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As a lifelong horror fan, I think the Academy Awards are a joke. Considered the biggest night in Hollywood, the annual event does anything but celebrate film. If anything, it’s an enormous circle-jerk that’s basically one big popularity contest. If the Academy actually cared about film, they’d find a way to incorporate other genres outside of “Best Sound Editing”, “Sound Mixing”, and “Visual Effects”. Somehow, our genre has infiltrated their uptight fiasco, and some aren’t too happy about it.
Ignoring Guillermo del Toro‘s The Creature From the Black Lagoon-inspired The Shape of Water, Universal Pictures and Blumhouse’s Get Out is being propped up, with the film being nominated for “Best Picture”, Jordan Peele nominated for “Best Director”, and star Daniel Kaluuya being nominated for “Best Lead Actor”. The disrespect started earlier when the Golden Globes classified the film as a comedy, which is not only ridiculous, but also slightly racist. A horror film in the Oscar hunt? God forbid…
shocking report on Vulture alleges that older Oscars voters are snubbing Get Out … without having even seen the film! Here’s the bit:
That’s all the more important because some of our new members say they ran into interference from an older, more traditional wing of the Academy when it came to evaluating Peele’s movie. “I had multiple conversations with longtime Academy members who were like, ‘That was not an Oscar film,’” said one new voter. “And I’m like, ‘That’s bullshit. Watch it.’ Honestly, a few of them had not even seen it and they were saying it, so dispelling that kind of thing has been super important.”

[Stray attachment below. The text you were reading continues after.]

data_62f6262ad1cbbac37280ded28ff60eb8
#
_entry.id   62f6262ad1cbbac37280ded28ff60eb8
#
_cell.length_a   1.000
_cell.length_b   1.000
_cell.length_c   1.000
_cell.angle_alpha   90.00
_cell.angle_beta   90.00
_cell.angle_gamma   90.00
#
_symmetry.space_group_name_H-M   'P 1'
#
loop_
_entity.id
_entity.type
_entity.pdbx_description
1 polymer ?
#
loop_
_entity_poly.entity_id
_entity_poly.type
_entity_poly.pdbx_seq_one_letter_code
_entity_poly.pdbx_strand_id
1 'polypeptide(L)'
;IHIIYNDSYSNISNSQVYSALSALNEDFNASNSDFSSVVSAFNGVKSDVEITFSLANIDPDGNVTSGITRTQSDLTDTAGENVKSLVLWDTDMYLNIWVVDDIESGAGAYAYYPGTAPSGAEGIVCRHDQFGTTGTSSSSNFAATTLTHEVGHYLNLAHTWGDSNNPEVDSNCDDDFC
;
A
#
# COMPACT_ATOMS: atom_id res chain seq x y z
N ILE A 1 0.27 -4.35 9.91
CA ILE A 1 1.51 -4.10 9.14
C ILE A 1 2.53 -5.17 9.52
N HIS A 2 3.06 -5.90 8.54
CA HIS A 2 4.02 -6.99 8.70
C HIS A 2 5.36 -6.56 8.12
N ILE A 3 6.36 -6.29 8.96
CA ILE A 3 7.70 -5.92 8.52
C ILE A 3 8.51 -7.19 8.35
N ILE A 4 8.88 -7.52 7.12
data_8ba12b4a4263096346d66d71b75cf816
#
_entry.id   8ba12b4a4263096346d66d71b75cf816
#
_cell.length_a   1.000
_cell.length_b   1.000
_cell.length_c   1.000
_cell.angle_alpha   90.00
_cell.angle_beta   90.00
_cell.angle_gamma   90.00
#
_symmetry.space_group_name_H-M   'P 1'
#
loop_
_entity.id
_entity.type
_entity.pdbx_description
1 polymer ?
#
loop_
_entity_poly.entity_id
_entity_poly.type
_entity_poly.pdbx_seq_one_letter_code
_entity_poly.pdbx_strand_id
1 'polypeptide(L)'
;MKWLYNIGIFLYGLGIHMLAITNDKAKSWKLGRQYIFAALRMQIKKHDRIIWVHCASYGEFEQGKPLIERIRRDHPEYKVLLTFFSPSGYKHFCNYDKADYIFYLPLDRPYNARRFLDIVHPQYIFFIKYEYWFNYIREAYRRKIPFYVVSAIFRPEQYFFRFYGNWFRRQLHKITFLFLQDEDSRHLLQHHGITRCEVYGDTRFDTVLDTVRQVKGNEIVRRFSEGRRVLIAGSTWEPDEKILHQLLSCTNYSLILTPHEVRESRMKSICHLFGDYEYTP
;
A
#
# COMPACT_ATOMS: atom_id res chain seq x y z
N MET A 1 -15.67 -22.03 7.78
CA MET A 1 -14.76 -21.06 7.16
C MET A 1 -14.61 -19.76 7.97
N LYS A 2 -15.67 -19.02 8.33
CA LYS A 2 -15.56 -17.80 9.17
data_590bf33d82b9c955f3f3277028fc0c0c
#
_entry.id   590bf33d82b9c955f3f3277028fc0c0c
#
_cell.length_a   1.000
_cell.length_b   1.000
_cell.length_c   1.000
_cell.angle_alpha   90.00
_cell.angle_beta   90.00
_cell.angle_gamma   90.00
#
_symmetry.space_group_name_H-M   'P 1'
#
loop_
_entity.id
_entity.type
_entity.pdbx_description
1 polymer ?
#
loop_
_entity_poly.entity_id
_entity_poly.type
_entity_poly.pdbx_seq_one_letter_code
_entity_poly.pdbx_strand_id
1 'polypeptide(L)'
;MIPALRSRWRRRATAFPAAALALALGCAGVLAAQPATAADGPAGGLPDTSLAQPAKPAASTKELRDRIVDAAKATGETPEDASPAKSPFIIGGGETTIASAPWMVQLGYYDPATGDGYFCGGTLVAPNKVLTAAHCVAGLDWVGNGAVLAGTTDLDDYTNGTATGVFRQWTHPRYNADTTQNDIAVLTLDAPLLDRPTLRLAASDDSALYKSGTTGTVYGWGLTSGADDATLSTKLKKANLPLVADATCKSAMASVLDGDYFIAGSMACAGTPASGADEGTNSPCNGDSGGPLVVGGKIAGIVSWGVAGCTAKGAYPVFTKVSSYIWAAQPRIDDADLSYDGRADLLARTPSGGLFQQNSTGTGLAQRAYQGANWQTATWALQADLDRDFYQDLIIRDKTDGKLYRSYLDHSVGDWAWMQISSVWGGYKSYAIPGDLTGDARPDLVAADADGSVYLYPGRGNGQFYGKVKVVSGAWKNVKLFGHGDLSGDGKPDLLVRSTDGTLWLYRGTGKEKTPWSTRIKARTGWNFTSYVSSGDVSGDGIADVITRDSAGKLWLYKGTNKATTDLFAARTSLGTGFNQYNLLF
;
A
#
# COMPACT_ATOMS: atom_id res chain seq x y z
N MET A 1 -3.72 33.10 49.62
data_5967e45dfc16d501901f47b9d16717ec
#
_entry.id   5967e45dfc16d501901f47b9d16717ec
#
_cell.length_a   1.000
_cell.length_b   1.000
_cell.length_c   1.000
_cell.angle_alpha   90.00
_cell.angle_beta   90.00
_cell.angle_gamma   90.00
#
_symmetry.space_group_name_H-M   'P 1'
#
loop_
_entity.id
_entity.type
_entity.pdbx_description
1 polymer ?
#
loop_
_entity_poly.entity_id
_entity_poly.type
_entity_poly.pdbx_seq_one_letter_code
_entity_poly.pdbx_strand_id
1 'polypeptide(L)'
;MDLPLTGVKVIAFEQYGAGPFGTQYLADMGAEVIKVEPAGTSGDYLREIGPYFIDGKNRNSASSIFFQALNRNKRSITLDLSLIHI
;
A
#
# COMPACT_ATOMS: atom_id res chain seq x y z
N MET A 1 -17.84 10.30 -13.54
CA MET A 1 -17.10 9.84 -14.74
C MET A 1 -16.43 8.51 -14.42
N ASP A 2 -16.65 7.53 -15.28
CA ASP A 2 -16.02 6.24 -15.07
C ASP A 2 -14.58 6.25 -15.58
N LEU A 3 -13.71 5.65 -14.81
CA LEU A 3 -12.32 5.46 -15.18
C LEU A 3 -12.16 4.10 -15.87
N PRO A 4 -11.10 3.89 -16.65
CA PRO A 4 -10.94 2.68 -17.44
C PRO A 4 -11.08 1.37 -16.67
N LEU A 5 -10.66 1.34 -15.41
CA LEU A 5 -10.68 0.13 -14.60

Yes, younger members are calling out the older generation for dismissing Get Out without having even watched it. The sad part? This isn’t the slightest bit surprising. Are any of you shocked? I’m not. However, there is a shred of good news…
Said another new Oscar voter, herself a veteran of awards-season campaigns, “I think Get Out is a movie that we wouldn’t have necessarily thought of as an Academy movie two years ago. It doesn’t really fall into any of the boxes that we think these movies do. It came out in February, and that’s almost never worked for Academy … it actually is provocative. It questions everything. It’s brilliant.”
While this voter commends the film, she does accidentally condemn it. Why does it matter when a film was released, and more importantly, why are there even check “boxes” that a film needs to fall into? If a film is truly great or deserving of acclaim, why does any of that matter? Even with progressive thinkers in the group, the article proves that we’re a long way from taking the Oscars seriously…at least as a horror fan. With that said, please enjoy a (brief) look back at a horror history at the Academy Awards.